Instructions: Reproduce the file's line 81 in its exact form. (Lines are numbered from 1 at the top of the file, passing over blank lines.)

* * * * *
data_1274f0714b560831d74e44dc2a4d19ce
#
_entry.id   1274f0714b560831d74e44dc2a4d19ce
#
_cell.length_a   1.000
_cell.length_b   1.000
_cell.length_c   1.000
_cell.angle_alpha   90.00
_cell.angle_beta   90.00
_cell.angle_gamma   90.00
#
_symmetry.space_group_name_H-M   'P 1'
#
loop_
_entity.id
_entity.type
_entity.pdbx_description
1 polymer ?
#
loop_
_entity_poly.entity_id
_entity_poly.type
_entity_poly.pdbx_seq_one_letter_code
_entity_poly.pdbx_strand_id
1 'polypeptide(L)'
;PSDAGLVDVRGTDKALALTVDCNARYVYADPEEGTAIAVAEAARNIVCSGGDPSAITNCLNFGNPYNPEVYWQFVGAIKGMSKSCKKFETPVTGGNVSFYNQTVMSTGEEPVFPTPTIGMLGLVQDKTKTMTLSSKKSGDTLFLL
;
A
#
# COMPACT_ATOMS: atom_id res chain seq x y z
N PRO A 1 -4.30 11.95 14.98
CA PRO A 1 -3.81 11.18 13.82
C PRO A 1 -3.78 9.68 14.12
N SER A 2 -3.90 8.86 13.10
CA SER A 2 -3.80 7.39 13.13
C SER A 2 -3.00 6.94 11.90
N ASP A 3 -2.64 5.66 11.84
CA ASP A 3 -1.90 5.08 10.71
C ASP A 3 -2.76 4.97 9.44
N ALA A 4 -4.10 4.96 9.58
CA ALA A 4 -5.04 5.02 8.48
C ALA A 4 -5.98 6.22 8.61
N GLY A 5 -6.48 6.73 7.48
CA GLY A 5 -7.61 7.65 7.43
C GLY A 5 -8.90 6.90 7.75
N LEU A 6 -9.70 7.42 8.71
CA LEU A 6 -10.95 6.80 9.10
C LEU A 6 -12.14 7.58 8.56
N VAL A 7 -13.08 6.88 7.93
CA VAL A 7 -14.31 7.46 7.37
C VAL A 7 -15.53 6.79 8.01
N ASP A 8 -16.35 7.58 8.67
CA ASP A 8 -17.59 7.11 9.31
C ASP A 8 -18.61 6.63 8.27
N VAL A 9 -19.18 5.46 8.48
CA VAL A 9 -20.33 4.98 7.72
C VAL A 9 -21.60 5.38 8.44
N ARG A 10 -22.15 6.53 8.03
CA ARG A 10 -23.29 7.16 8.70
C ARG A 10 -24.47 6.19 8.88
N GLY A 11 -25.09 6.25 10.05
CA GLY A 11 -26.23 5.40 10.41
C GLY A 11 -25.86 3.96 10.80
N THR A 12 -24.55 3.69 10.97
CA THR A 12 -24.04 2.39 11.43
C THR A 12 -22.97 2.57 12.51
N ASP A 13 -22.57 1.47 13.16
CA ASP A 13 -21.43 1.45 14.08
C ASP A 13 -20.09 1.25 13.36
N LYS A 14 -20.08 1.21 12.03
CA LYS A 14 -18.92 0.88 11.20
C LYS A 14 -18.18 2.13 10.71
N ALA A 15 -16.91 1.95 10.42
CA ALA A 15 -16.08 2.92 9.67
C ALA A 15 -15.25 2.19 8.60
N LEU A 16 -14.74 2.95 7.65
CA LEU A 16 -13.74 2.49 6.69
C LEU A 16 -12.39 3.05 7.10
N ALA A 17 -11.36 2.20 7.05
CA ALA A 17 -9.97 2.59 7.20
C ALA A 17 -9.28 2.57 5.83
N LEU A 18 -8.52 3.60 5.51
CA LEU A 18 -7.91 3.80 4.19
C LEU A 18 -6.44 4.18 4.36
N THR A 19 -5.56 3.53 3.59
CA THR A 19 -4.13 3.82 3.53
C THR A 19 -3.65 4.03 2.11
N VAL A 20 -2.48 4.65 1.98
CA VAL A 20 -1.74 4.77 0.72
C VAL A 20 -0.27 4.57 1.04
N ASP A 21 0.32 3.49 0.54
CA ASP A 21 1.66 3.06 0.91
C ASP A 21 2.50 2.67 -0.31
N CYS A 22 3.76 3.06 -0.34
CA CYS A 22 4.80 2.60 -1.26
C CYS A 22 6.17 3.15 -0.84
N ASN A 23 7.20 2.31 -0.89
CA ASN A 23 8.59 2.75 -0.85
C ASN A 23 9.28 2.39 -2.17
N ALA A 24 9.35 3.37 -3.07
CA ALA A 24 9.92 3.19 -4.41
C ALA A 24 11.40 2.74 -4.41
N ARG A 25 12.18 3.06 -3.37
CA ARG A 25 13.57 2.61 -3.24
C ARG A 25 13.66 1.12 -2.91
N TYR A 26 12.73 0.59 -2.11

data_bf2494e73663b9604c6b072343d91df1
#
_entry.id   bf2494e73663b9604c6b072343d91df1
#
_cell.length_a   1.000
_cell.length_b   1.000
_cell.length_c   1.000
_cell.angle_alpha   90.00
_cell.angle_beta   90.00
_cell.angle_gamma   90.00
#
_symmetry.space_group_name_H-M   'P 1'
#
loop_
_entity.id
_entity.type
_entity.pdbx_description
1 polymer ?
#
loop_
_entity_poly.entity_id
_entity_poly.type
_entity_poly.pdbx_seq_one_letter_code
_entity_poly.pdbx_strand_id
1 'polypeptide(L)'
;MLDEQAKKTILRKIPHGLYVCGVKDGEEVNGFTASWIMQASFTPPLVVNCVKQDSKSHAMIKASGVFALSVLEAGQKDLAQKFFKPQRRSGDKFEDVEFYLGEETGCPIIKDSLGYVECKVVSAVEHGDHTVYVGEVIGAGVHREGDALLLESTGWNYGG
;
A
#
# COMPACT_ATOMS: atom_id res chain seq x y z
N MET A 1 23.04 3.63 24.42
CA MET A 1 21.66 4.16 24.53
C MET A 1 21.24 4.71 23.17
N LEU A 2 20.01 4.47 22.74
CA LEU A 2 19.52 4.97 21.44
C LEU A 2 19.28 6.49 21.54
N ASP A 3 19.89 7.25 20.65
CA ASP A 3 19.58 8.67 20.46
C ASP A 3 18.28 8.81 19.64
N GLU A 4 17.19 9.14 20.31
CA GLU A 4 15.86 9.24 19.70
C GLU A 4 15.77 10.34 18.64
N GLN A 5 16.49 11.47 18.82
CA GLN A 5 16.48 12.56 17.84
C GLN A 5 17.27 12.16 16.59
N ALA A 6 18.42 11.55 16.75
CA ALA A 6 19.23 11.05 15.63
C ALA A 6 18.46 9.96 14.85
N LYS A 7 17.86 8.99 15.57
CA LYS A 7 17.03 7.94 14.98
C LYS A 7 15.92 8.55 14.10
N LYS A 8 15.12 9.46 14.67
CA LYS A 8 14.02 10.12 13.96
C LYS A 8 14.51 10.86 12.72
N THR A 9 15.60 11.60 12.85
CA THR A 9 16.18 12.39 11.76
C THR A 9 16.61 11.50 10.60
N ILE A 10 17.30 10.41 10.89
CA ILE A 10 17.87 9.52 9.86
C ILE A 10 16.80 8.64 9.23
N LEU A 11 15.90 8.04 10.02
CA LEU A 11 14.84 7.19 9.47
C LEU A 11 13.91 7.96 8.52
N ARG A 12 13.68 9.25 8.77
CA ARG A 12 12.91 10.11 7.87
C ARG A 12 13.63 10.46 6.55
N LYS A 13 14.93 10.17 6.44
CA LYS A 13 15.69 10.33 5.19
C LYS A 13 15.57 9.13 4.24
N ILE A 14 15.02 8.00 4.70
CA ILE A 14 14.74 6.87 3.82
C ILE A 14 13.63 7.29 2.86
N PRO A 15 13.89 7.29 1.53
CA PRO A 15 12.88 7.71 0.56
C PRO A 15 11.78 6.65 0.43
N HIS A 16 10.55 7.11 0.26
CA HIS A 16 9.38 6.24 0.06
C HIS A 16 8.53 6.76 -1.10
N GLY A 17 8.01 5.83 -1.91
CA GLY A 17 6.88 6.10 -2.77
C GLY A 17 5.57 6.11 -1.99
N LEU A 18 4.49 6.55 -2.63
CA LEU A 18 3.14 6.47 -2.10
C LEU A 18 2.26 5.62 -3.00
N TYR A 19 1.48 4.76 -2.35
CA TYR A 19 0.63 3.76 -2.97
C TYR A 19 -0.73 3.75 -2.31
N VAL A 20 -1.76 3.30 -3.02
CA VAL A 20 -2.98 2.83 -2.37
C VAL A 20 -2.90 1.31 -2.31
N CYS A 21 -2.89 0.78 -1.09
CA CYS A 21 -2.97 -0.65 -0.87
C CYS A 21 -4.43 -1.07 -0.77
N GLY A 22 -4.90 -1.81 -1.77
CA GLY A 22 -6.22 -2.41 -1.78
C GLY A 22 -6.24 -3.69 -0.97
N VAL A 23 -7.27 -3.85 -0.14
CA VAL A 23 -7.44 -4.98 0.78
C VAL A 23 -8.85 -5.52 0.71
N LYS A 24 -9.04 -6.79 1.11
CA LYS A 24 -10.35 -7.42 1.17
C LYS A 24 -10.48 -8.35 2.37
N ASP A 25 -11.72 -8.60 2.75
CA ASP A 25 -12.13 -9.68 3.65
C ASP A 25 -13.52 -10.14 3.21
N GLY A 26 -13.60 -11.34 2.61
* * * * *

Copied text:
C ALA A 17 -9.28 2.57 5.83